Mental fatigue is a concern for players - Upton
Following India's demoralising defeats in the first two Tests of the England series, Paddy Upton, their former mental conditioning coach, has suggested that the increasingly relentless schedules could be draining the players and leaving them with little mental energy. Upton feels that there is little understanding of the "mental fatigue" a player goes through if he is on the conveyor belt all the time and that not only ends up reducing the quality of cricket but also results in situations such as those experienced by India's players during the World Cup, when they struggled to keep their food down and Yuvraj Singh was physically sick because of the anxiety.
"The current schedules ask players to be machines," Upton told ESPNcricinfo from South Africa. "We can guess the physical impact on players but what is very little understood is the mental fatigue the players experience when crossing the ropes in every single game where there is that much amount of pressure."
By the end of the England series, India would have played seven Tests in a span of nine weeks. This comes on the back of a lengthy and high-pressure World Cup followed, just six days, later by the IPL that lasted a further seven weeks. Upton feels preparing for the World Cup and then working through the plans diligently had taken a large toll on the India players and without a suitable break, many of the players would have remained vulnerable to injury or a drop in performance.
"That World Cup was a monumental process, both preparing for the tournament and enduring it for seven weeks. It was a very, very long tournament. The physical drain on the players, I don't think even the players realise the extent to which they were absolutely stuffed. I spoke to Yuvraj Singh who said he was sick for nearly two weeks after the World Cup and I know there were a lot of players who were mentally down after the World Cup."
The troubles for India started long before the tour of England. Virender Sehwag opted for shoulder surgery only after his IPL team, Delhi Daredevils, were eliminated from play-off contention. Gautam Gambhir picked up an injury in the World Cup final but that was only revealed during the knockout stage of the IPL. Sehwag was ruled out until at least the third Test of the England series while Gambhir missed out on the Caribbean tour.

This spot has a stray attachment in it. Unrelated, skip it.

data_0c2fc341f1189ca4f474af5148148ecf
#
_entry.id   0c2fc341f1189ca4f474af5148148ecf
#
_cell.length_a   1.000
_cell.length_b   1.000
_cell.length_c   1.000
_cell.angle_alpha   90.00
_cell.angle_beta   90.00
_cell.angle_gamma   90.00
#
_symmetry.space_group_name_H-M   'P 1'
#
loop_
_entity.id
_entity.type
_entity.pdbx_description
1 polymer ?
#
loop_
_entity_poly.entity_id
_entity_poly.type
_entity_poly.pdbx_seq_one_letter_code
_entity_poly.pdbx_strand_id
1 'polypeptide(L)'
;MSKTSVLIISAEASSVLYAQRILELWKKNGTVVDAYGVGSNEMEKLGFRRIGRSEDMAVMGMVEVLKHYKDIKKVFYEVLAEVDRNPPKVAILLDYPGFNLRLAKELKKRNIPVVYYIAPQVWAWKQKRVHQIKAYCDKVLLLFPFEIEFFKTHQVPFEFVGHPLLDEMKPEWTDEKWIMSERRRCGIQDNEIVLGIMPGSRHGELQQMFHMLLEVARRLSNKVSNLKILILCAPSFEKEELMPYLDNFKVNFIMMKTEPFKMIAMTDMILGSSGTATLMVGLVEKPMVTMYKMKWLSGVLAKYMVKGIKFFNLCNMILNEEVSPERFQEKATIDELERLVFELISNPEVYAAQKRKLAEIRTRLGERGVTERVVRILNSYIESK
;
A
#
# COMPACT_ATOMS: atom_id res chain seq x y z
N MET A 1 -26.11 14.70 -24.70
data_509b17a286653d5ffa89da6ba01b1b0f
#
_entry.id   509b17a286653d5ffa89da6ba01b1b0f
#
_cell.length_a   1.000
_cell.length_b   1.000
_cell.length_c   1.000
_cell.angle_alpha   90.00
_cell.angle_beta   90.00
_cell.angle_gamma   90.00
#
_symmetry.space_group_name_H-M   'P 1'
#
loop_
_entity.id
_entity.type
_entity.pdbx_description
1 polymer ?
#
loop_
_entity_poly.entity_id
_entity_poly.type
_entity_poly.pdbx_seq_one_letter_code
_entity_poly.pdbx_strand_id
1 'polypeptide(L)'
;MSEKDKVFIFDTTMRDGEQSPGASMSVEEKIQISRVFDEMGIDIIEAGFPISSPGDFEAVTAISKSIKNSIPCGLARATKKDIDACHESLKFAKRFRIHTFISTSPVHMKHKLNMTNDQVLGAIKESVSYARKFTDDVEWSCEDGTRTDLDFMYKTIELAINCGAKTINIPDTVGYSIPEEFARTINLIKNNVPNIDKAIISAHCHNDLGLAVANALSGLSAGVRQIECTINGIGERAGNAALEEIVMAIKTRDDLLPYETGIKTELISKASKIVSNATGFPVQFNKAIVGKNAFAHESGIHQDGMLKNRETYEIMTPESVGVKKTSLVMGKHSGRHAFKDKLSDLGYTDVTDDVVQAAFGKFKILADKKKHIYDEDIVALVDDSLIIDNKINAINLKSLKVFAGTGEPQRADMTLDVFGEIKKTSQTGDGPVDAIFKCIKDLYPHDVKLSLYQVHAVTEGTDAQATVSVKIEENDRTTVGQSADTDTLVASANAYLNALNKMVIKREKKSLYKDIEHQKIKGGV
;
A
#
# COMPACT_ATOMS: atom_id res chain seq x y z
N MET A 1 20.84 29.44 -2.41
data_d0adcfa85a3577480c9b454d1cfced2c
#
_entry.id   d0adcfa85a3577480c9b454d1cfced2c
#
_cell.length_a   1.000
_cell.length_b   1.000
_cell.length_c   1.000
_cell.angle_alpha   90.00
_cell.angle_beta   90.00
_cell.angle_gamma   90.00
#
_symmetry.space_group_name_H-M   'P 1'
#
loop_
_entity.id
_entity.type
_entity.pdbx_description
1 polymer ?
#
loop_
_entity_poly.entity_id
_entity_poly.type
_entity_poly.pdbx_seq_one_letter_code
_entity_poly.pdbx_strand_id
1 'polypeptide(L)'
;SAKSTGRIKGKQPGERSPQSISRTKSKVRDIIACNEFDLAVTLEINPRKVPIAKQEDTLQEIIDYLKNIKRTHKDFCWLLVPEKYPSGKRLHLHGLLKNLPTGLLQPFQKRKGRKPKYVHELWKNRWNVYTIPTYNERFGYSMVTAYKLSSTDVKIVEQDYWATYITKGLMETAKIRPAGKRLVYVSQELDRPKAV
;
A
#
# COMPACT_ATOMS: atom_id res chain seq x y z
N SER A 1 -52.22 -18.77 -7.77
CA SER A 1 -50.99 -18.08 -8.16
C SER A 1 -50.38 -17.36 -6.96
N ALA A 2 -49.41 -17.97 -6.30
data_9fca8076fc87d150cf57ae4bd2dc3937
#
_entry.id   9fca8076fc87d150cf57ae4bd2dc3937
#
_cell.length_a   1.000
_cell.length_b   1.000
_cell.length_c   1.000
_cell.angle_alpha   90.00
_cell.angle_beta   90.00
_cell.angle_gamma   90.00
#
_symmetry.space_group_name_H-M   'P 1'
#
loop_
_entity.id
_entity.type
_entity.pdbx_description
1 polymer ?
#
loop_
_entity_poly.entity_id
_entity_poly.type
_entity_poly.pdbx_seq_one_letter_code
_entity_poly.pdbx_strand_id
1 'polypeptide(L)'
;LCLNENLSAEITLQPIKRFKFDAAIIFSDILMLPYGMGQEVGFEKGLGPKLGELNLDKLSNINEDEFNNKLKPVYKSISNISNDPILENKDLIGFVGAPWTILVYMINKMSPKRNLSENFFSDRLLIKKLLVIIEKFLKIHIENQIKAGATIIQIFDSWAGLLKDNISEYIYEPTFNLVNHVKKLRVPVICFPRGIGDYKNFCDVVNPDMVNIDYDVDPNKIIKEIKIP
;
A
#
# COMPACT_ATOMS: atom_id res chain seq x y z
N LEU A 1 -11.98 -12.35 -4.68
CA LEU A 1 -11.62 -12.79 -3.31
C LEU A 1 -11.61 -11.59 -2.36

The troubles didn't end there either. In less than a month in England, India have been knocked cold by a combination of a general loss of form and injuries to key players. Zaheer Khan left the field at Lord's on the first day of the series and Gambhir injured his left elbow while fielding and was declared unfit for the second Test. Then Yuvraj Singh and Harbhajan Singh picked up injuries in the second Test that have ruled both of them out for the rest of the series.
If that wasn't enough, there is the issue of form, especially in MS Dhoni's case. India's captain walked out to bat at Lord's and Trent Bridge only to return to the dressing room in a matter of minutes each time. Adding to his woes is his unconvincing glove work behind the stumps.
Dhoni said that the inability of his batsmen to stay at the wicket has exacerbated the workload on the fast bowling trio of Ishant Sharma, Praveen Kumar and Sreesanth. Though Zaheer Khan is expected to return for the third Test at Edgbaston, starting August 10, it remains to be seen whether he can go full throttle or will have to bowl within himself.
According to Upton, the need of the moment is to understand exactly why the India ship has suddenly found itself listing in high seas. "The team knows what to do and how to win, and are good enough to bounce back. By giving players so much cricket, there is a potential of diluting the quality of the product. We are possibly seeing the evidence of it now."
Upton said the Indian board was responsive to many of the suggestions made by him and Gary Kirsten, who was the head coach from 2008 through the World Cup. Most of those requests had to do with keeping the players in peak shape. "The Indian board accepted suggestions like allowing players to go home between Test matches while in India, allowing players to miss games during ODI series, so strategically resting players certain times," Upton said. "That went some way to alleviating the mental and physical fatigue of players."
Still, a player like Dhoni has barely had a break over the last few years, mostly because as captain and one of the country's most in demand celebrities, sponsors would like him to be on the team's roster no matter how important a series might be. "It is an ideal situation for sponsors and for the revenue streams to have so much cricket, but it is not ideal for the quality of the product," Upton said. "It seems there are other things that are dictating the schedules."
Nagraj Gollapudi is an assistant editor at ESPNcricinfo